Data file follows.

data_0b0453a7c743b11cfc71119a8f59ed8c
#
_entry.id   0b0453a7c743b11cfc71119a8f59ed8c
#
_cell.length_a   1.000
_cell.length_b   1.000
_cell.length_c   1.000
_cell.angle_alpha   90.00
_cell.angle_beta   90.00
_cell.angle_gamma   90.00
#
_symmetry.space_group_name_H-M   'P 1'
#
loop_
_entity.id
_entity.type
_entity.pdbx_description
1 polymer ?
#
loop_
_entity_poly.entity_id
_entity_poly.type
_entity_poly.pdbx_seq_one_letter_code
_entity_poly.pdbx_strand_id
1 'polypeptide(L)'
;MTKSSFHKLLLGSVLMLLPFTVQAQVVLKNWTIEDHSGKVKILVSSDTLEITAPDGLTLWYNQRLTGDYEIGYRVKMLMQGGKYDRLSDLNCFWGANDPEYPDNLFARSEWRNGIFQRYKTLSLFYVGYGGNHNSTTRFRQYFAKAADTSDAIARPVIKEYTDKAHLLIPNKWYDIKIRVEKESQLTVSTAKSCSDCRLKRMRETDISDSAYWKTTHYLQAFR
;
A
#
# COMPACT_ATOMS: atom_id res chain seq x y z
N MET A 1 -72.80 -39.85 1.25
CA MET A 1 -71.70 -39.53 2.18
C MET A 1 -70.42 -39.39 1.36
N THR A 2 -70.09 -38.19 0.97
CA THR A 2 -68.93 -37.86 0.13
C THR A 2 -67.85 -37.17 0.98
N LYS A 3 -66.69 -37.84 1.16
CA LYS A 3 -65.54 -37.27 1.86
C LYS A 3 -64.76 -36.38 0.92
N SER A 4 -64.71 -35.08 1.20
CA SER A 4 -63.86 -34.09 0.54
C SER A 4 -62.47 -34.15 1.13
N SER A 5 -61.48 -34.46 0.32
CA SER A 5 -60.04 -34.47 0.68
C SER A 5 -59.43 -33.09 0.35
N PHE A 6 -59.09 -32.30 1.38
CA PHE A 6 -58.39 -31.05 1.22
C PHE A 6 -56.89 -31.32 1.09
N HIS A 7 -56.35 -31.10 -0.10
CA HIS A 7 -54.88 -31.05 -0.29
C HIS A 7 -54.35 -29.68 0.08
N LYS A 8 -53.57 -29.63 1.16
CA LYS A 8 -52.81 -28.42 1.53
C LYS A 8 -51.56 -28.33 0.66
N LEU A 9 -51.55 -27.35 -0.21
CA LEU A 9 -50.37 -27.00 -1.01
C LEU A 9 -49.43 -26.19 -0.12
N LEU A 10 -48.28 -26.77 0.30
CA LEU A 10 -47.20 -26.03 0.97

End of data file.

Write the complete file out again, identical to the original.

data_0b0453a7c743b11cfc71119a8f59ed8c
#
_entry.id   0b0453a7c743b11cfc71119a8f59ed8c
#
_cell.length_a   1.000
_cell.length_b   1.000
_cell.length_c   1.000
_cell.angle_alpha   90.00
_cell.angle_beta   90.00
_cell.angle_gamma   90.00
#
_symmetry.space_group_name_H-M   'P 1'
#
loop_
_entity.id
_entity.type
_entity.pdbx_description
1 polymer ?
#
loop_
_entity_poly.entity_id
_entity_poly.type
_entity_poly.pdbx_seq_one_letter_code
_entity_poly.pdbx_strand_id
1 'polypeptide(L)'
;MTKSSFHKLLLGSVLMLLPFTVQAQVVLKNWTIEDHSGKVKILVSSDTLEITAPDGLTLWYNQRLTGDYEIGYRVKMLMQGGKYDRLSDLNCFWGANDPEYPDNLFARSEWRNGIFQRYKTLSLFYVGYGGNHNSTTRFRQYFAKAADTSDAIARPVIKEYTDKAHLLIPNKWYDIKIRVEKESQLTVSTAKSCSDCRLKRMRETDISDSAYWKTTHYLQAFR
;
A
#
# COMPACT_ATOMS: atom_id res chain seq x y z
N MET A 1 -72.80 -39.85 1.25
CA MET A 1 -71.70 -39.53 2.18
C MET A 1 -70.42 -39.39 1.36
N THR A 2 -70.09 -38.19 0.97
CA THR A 2 -68.93 -37.86 0.13
C THR A 2 -67.85 -37.17 0.98
N LYS A 3 -66.69 -37.84 1.16
CA LYS A 3 -65.54 -37.27 1.86
C LYS A 3 -64.76 -36.38 0.92
N SER A 4 -64.71 -35.08 1.20
CA SER A 4 -63.86 -34.09 0.54
C SER A 4 -62.47 -34.15 1.13
N SER A 5 -61.48 -34.46 0.32
CA SER A 5 -60.04 -34.47 0.68
C SER A 5 -59.43 -33.09 0.35
N PHE A 6 -59.09 -32.30 1.38
CA PHE A 6 -58.39 -31.05 1.22
C PHE A 6 -56.89 -31.32 1.09
N HIS A 7 -56.35 -31.10 -0.10
CA HIS A 7 -54.88 -31.05 -0.29
C HIS A 7 -54.35 -29.68 0.08
N LYS A 8 -53.57 -29.63 1.16
CA LYS A 8 -52.81 -28.42 1.53
C LYS A 8 -51.56 -28.33 0.66
N LEU A 9 -51.55 -27.35 -0.21
CA LEU A 9 -50.37 -27.00 -1.01
C LEU A 9 -49.43 -26.19 -0.12
N LEU A 10 -48.28 -26.77 0.30
CA LEU A 10 -47.20 -26.03 0.97